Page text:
Our Director, Guido Demarco, writes for the Oxford Business Law Blog about the shifting dynamics of the litigation funding industry. Along with Rodrigo Olivares-Caminal, Chair in Banking and Finance Law, Queen Mary University of London, they offer a unique perspective on the rise, challenges, and transformative moments within the litigation funding sector, providing invaluable insights into the industry’s current landscape.
Don’t miss the full article here.
“Until now, investors in the litigation funding arena have echoed this thought. However, a recent decision by the UK Supreme Court in R (on the application of PACCAR Inc and others) v Competition Appeal Tribunal and others( UKSC 28) has raised questions about the the prospects for the litigation funding industry, particularly resulting from the court’s interference with private agreements and its potential consequences for the entire industry”, they write.
This case stems from the July 2016 decision of the European Commission (EC) which found five truck manufacturers—MAN, Volvo/Renault, Daimler, Iveco, and DAF—guilty of breaching the EU’s antitrust rules for colluding on truck pricing.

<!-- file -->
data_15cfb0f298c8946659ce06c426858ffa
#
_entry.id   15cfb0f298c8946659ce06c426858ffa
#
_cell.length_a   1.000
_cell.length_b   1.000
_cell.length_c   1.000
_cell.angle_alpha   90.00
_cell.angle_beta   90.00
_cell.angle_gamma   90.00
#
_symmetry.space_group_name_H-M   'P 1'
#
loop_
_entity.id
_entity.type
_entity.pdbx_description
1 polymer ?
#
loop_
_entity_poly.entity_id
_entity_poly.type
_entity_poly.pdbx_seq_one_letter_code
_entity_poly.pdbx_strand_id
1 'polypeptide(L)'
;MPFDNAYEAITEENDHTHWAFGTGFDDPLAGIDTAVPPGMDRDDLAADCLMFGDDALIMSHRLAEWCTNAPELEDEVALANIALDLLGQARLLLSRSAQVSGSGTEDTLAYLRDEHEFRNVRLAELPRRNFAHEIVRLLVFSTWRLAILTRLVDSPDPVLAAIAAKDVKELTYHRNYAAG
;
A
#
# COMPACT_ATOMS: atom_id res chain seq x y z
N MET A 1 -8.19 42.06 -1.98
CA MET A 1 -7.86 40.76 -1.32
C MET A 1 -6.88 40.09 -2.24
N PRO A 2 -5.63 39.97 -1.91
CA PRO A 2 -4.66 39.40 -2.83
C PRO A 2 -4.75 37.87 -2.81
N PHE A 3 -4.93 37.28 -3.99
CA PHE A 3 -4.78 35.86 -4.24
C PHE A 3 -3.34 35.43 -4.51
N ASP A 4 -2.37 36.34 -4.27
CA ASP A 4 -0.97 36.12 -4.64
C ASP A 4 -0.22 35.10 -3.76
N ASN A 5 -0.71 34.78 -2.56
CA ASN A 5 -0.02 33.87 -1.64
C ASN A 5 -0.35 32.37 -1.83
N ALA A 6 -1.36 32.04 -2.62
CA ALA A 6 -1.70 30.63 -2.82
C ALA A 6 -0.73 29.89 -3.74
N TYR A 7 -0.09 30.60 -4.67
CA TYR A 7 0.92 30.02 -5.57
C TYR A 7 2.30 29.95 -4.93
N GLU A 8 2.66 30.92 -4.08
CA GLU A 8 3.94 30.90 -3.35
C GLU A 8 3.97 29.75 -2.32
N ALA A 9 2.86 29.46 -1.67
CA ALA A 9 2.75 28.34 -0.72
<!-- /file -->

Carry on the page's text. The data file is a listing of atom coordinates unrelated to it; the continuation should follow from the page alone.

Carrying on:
According to the authors, what makes this case particularly intriguing is that DAF, the party in breach of competition law, challenged the litigation funding agreement, arguing it provided ‘claims management services.’ The article questions the legitimacy of DAF’s challenge and its reliance on a provision meant to protect class formation under the Competition Act 1998.
In the aftermath of the UK Supreme Court ruling, this article raises important questions about the future of the litigation funding industry. As the dust settles, stakeholders are left contemplating the potential impact on access to justice and the delicate balance between legal principles and the evolving landscape of litigation finance.
Have the tables turned in the litigation funding industry? Read the full article here: https://blogs.law.ox.ac.uk/oblb/blog-post/2023/12/have-tables-turned-litigation-funding-industry